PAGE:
• The highly motivated- They have carried out their comprehensive research, are informed, and are ready to purchase immediately. They are not only willing but also have the means to make the purchase.
  • The bargain hunter- It’s unclear whether bargain hunters have the capital for a full-priced purchase or are just habitual bargainers. They want to buy, but must first get a convincing deal before going ahead with the purchase.
  • The casual looker- Most of the time, they just look or browse different products. They probably don’t have the means to buy right now or aren’t interested in buying at this point. Maybe the casual lookers are just getting prepared in advance for future purchases.

 

Types of Business Buyers

Businesses put many considerations before deciding to buy products and materials for their businesses. Where the buyer is in a position to make a large profit for their company, they often gain influence that can allow them to control the market. Here are four types of business buyers.

  • The intimidators- They aim to get a good deal at whatever means. They may use the power to force their way into better deals with a company. The intimidators aren’t afraid to use threats and hostility to sway the negotiations.
  • The number crunchers- They collect information, create a market model, and use these data in product purchases. Through the model, they can decide on which product to purchase, when to buy it, and the price to pay. If needed, they can use the data to apply pressure later.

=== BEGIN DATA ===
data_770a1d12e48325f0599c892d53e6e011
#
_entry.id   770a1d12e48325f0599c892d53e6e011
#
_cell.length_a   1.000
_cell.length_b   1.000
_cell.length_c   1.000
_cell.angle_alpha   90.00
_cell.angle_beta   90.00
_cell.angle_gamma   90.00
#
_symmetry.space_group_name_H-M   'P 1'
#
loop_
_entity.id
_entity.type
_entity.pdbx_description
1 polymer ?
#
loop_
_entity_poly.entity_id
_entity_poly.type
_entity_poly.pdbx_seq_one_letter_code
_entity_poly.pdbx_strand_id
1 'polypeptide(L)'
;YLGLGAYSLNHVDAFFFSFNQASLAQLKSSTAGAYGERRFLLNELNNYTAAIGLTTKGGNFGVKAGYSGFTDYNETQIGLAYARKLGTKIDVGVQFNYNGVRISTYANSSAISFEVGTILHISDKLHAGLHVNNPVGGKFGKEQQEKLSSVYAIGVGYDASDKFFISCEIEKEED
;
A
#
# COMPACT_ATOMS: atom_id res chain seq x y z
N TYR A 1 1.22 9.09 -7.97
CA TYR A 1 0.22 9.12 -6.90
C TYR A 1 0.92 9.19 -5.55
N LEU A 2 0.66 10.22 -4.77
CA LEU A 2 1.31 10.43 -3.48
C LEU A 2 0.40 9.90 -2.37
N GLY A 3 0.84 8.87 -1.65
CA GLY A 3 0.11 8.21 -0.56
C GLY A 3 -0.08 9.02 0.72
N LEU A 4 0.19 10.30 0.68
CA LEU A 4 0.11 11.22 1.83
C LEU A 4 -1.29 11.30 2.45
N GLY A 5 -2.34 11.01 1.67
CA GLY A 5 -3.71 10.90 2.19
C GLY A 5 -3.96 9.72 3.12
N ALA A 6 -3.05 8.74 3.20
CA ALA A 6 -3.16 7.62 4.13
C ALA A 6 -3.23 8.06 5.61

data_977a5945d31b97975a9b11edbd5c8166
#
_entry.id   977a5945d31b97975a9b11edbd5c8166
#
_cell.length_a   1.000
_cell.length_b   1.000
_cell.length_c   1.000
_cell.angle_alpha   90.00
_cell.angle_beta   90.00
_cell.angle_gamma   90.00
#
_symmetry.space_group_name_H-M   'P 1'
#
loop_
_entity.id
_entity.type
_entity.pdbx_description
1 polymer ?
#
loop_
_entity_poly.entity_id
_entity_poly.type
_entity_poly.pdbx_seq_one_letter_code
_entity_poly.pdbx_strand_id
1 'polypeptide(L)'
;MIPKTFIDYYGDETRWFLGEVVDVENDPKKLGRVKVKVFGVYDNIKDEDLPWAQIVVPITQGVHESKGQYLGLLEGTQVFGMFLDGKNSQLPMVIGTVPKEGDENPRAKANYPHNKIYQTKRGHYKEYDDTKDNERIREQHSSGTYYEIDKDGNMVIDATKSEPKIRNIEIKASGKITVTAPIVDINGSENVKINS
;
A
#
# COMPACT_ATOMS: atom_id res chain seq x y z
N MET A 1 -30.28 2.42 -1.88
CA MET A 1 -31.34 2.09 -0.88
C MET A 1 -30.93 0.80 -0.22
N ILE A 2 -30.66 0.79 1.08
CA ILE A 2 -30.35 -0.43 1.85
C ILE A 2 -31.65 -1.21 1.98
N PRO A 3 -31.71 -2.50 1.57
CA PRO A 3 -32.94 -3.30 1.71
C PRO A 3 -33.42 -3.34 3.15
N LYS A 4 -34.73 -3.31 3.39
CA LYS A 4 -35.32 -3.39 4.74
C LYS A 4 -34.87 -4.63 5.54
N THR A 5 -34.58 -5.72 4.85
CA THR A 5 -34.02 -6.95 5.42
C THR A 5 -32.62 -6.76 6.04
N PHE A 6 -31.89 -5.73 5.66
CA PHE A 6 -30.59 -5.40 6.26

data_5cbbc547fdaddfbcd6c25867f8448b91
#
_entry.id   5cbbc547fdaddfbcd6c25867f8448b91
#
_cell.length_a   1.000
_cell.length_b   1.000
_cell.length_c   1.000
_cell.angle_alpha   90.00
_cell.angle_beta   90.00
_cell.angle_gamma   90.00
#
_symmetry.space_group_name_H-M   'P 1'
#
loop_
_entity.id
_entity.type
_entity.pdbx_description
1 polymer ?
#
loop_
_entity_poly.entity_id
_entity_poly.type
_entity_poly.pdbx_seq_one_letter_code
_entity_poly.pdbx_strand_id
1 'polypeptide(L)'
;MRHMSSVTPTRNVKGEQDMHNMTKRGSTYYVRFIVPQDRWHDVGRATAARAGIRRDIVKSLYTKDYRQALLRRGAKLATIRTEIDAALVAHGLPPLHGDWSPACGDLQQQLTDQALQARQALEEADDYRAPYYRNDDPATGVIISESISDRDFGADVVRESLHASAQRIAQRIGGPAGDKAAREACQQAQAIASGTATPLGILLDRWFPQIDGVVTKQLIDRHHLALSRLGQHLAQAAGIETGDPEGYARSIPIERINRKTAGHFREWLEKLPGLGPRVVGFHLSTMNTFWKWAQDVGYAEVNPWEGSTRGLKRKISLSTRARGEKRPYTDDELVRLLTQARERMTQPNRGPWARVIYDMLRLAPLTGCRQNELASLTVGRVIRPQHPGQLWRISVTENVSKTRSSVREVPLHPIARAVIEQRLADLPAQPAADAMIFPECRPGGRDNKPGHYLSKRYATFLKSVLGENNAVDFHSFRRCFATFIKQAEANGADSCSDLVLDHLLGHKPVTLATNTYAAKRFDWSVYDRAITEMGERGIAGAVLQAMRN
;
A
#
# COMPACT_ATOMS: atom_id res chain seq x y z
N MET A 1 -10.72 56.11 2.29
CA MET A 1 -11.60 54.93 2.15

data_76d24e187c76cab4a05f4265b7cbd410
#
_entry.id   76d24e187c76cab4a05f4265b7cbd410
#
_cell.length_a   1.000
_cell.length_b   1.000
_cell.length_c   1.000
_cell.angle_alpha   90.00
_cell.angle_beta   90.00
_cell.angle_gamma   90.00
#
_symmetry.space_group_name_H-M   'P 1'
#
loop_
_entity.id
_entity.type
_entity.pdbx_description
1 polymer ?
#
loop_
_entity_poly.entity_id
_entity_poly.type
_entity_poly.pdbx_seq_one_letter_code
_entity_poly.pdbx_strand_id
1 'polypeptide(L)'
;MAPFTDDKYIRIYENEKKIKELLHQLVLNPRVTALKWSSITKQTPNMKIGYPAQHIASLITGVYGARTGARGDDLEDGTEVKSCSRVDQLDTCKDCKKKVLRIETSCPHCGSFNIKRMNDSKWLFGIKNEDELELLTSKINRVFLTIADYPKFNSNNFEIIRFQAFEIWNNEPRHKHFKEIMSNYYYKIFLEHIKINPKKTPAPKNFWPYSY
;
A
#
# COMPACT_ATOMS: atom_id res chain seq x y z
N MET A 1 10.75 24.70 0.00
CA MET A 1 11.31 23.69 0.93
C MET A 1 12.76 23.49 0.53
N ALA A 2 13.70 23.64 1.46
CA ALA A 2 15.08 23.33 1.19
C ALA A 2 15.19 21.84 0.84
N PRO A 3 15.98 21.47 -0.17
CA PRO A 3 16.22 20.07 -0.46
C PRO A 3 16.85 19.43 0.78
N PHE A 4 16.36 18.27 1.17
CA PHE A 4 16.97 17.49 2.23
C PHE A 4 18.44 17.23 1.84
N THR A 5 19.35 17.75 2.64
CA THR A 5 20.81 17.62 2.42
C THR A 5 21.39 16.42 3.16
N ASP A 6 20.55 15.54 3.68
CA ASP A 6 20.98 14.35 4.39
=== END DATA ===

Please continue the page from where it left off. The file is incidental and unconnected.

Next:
• The engineer- They are mainly interested in how a product functions. The engineers discuss and make decisions based on features and technical details of the product.
  • The talker- They share their knowledge widely, thanks to the belief that they fully understand how the market works or operates. With a strong background in their fields, talkers are rarely dismissed. However, to ease conversation and decisions, it’s crucial to know what interests them.

 

Factors Determining Buyer’s Bargaining Power

A company’s product and selling decisions depend on the strength of buyers present in the market. Meaning a stronger buyer can demand lower prices, higher quality products, and services. Forcing different companies to engage in price wars, which end up making the industry less attractive.

The strength of the buyer’s bargaining power depends on the market condition and characteristics, and sales revenue percentage they provide.

They include:

  1. Buyer Concentration

Few yet more concentrated buyers have a stronger power over the producers. The producers won’t ignore any demand since their sales revenue depends on the few customers. But when buyers are widespread, a producer can easily ignore them since their business is smaller.

  1. Sales Percentage

A producer will never think of losing one buyer with a significant sales percentage. They will do everything to keep him.

  1. Undifferentiated Products

When a company sells undifferentiated or standard products, then there is a high chance that a buyer will switch to another company. When many companies supply the same type of products, they give consumers room to explore possibilities.

  1. Switching Cost